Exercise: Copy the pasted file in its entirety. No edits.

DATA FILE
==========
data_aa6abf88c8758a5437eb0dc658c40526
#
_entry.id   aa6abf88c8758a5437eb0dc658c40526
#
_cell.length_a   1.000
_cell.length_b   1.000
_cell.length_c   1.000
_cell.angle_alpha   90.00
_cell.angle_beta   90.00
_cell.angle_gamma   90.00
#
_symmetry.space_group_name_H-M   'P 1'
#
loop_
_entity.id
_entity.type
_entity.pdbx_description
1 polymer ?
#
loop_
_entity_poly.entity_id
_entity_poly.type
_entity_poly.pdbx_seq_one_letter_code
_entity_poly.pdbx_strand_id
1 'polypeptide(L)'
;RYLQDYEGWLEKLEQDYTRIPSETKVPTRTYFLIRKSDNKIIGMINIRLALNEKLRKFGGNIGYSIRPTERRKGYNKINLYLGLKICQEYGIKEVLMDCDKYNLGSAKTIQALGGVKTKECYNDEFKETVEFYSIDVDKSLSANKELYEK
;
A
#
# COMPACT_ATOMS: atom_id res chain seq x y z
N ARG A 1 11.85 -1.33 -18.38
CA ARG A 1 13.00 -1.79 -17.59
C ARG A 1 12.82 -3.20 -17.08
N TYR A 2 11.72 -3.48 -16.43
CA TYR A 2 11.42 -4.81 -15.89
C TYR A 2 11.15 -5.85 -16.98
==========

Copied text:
data_aa6abf88c8758a5437eb0dc658c40526
#
_entry.id   aa6abf88c8758a5437eb0dc658c40526
#
_cell.length_a   1.000
_cell.length_b   1.000
_cell.length_c   1.000
_cell.angle_alpha   90.00
_cell.angle_beta   90.00
_cell.angle_gamma   90.00
#
_symmetry.space_group_name_H-M   'P 1'
#
loop_
_entity.id
_entity.type
_entity.pdbx_description
1 polymer ?
#
loop_
_entity_poly.entity_id
_entity_poly.type
_entity_poly.pdbx_seq_one_letter_code
_entity_poly.pdbx_strand_id
1 'polypeptide(L)'
;RYLQDYEGWLEKLEQDYTRIPSETKVPTRTYFLIRKSDNKIIGMINIRLALNEKLRKFGGNIGYSIRPTERRKGYNKINLYLGLKICQEYGIKEVLMDCDKYNLGSAKTIQALGGVKTKECYNDEFKETVEFYSIDVDKSLSANKELYEK
;
A
#
# COMPACT_ATOMS: atom_id res chain seq x y z
N ARG A 1 11.85 -1.33 -18.38
CA ARG A 1 13.00 -1.79 -17.59
C ARG A 1 12.82 -3.20 -17.08
N TYR A 2 11.72 -3.48 -16.43
CA TYR A 2 11.42 -4.81 -15.89
C TYR A 2 11.15 -5.85 -16.98